Tilley AL9A tank - colour?

Discussion in 'Fettling Forum' started by Phil Harris, Nov 30, 2018.

  1. Phil Harris

    Phil Harris Subscriber

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    I'm restoring a TL9A which I think is a 1960s model as it has the aluminium cock. It came fitted with the wrong short 606 vapouriser so I've fitted the correct 169 type. I know the handle is on back-to-front and the heat shield is missing, but both are in hand.

    As I have got to repaint the tank, I'd like to restore it to its original colour. This is a trackwork lamp and was mostly bought by the railways, so I'm wondering why it didn't come in that mustard yellow colour like the BR49 and similar lamps.

    I have some Plastikote 'brass' at the ready, but before I start, I'd like to know if any TL9As have ever been seen in BR yellow...

    Tilley AL9A as found.JPG Tilley AL9A first light.JPG

    Many thanks,

    Phil
     
  2. george

    george Subscriber

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    I could be wrong but I think that yellow color was used by British Southern Railway. So I' m thinking it could be railroad but some other color. (?)
    :-k
     
  3. Phil Harris

    Phil Harris Subscriber

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    Hi George. Whilst in the 1960s the then Southern Region of British Railways ordered a batch of standard X246 lanterns with tanks painted in yellow, the same yellow colour had been used for much larger numbers of BR49 lanterns deployed right across the entire railway network.

    See the Gallery here: 1960 TILLEY BR no preheater

    I am just wondering if any yellow AL9As were produced. I can’t find any pictures of yellow ones, despite an extensive internet search. In fact several of these lamps appear with a dark grey or black painted tank, like mine.

    Phil
     
  4. JEFF JOHNSON

    JEFF JOHNSON United Kingdom Subscriber

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    Hello Phil, the control cock is a replacement and the tank appears to be a 1930's or 1940's R-1, if it has the deep socket for the XN control cock then it's pre 1940 and if it has the shallow socket for the GF., control cock then it's post 1940.

    Most track work lamps which I have seen have had black painted stands and the CH-1 hood and cage are a later addition, but many railway lamps turn up with parts from different periods as they were fettled in the railway stores and what was important was that the lamps worked. Jeff.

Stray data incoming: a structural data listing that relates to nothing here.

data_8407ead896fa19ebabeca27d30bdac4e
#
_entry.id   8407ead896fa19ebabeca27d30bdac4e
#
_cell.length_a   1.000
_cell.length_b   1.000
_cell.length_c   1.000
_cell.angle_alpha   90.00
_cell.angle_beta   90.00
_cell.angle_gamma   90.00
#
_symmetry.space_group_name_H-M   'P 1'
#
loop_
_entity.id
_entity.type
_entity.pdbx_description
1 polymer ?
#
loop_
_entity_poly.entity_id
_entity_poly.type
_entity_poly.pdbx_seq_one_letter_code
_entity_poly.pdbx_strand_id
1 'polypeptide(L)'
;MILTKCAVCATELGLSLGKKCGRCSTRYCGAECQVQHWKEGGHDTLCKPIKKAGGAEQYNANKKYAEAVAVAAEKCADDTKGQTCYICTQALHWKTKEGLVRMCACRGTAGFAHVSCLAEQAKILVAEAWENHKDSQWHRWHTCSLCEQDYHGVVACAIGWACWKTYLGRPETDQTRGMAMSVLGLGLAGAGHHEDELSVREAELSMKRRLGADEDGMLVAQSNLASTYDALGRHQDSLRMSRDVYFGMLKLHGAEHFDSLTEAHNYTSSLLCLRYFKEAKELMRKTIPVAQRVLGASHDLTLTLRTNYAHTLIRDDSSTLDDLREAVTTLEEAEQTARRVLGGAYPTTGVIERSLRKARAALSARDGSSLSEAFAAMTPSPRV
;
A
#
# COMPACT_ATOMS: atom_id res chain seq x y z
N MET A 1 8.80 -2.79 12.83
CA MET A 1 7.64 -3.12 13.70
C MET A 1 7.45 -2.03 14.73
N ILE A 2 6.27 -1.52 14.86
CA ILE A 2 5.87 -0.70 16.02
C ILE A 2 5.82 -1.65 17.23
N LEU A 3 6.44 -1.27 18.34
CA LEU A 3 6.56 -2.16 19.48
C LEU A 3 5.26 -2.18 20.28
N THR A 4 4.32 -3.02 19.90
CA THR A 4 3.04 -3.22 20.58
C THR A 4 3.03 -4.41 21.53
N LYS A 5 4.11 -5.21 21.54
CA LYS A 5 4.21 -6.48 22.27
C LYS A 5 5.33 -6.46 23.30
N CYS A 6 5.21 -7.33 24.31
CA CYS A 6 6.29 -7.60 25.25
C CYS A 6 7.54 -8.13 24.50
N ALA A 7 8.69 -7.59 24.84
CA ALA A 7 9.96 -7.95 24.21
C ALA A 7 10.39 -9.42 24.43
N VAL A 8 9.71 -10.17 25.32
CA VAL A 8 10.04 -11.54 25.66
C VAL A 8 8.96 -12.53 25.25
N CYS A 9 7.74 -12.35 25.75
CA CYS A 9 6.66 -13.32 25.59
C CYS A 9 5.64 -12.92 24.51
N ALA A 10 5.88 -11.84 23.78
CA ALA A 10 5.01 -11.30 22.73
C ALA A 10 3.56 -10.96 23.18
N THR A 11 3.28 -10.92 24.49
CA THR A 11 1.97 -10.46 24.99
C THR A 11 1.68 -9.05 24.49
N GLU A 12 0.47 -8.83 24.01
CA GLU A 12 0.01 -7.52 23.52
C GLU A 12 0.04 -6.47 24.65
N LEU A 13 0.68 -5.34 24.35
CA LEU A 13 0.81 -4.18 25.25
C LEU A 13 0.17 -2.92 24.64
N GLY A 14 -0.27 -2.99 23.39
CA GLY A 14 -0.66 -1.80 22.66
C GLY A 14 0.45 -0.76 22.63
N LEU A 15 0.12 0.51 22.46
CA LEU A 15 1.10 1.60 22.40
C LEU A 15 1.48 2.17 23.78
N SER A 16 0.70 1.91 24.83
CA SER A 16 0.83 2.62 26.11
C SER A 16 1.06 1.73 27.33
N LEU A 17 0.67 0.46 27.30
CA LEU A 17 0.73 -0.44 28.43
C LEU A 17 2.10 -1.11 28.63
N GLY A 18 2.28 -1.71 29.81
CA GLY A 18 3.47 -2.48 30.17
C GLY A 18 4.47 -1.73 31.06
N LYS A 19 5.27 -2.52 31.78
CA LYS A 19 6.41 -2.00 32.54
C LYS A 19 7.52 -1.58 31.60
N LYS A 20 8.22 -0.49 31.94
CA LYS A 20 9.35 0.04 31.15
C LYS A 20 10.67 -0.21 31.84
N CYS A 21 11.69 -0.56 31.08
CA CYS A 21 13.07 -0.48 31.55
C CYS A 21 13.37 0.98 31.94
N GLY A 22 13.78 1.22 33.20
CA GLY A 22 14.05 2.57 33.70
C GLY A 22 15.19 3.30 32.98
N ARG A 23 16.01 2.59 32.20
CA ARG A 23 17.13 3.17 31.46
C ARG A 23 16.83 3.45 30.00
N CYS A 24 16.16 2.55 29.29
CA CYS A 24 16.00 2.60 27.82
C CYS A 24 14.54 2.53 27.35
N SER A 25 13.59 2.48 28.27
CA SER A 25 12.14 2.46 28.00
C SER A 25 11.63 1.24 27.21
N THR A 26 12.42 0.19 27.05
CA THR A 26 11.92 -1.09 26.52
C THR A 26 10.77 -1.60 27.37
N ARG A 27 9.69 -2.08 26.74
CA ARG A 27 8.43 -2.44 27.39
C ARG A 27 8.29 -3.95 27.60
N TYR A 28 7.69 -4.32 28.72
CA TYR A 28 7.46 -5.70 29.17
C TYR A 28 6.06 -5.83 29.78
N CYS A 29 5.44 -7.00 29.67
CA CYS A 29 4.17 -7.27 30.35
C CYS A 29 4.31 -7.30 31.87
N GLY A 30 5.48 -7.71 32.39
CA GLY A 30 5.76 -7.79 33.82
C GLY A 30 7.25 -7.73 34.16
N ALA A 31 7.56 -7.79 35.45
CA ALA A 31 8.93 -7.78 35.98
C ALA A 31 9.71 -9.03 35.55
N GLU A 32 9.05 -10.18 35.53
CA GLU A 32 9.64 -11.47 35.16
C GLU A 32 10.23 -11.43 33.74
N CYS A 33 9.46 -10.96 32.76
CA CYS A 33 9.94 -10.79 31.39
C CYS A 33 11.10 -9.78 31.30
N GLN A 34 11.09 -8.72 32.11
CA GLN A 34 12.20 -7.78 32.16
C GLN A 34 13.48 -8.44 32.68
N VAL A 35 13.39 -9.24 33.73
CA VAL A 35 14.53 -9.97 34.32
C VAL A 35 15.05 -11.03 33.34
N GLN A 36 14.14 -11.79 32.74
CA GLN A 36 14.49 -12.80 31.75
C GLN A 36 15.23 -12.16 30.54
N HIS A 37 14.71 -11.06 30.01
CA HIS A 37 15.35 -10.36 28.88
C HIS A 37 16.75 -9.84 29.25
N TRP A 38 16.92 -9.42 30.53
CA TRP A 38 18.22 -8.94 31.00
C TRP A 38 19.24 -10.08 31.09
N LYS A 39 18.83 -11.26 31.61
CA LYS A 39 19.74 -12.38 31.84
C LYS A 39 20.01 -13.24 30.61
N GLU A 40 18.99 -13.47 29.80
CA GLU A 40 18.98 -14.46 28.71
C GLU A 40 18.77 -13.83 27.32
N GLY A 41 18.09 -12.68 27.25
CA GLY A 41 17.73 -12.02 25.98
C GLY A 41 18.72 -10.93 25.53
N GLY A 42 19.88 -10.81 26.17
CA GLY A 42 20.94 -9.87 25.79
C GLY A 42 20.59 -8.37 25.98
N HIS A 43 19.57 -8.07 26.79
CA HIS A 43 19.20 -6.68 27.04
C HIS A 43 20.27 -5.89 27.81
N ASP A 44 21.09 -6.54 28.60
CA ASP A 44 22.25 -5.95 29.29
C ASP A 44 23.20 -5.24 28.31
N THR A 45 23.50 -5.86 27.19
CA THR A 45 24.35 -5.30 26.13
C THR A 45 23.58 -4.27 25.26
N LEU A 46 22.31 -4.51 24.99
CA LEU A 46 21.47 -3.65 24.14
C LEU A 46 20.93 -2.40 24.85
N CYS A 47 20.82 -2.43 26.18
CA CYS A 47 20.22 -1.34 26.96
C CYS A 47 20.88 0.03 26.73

Happy fettling!:thumbup::thumbup:
     
  5. Phil Harris

    Phil Harris Subscriber

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    That’s very helpful Jeff, many thanks! It might be older than I thought. I am pretty sure that the socket is shallow and the GF control cock is the original, as it’s identical to the illustration of the AL9A in Jim Dick’s book. Hence I was thinking it’s a late 1950s lamp, although you’re absolutely right about Tilleys being made up of parts from various sources!

    One other clue might be that the pump opening on the tank has the external rather than the internal thread. The only other one I’ve seen like that is on the steel tank of my wartime PL53.

    Phil
     
  6. JEFF JOHNSON

    JEFF JOHNSON United Kingdom Subscriber

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    Hello Phil, you are welcome and if it has the shallow socket then a GF., control cock is correct, but originally it would have been a brass one.
    Tilley used the external thread for decades and if I recall correctly, they started to use the internal thread in 1946 on the first pork pie lanterns, but they continued to use the external thread too on other models, such as the wall lamps and the R-1 and other heaters and the OH-574, etc.. Jeff.
     
  7. Mackburner

    Mackburner United Kingdom Founder Member Subscriber

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    Looks like an early '50s tank. Can't be an R1 tank from later than 1954 as it's the wrong tank shape for that. If it has a stamped logo on the side then it's after 1957 but if it does't then it's 1940 to 1954. I know in the late 1950s the track lamps were painted black but earlier examples tended to be in standard Tilley gold. In the early 1950's the lamp head would have been a 449 hood but the later '50s did use that CH1 you have. Nice lamp by the way and not common at all. ::Neil::
     
  8. Phil Harris

    Phil Harris Subscriber

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    Hi Neil and Jeff, and thanks to both for the info. Gold it will be, then! I’ve even bought the paint. I’ll pop some pictures in the gallery when it’s finished.

    Neil, this lamp came to me (from Mike Parker) in exchange for my having restored a pre-war electric clock for him. I like the barter system; no money changed hands, and we’re both happy.

    It’s interesting that it’s an uncommon lamp, but it’s going to spend the rest of its working life on a preserved steam railway, so it’s back in its natural environment.

    Phil
     

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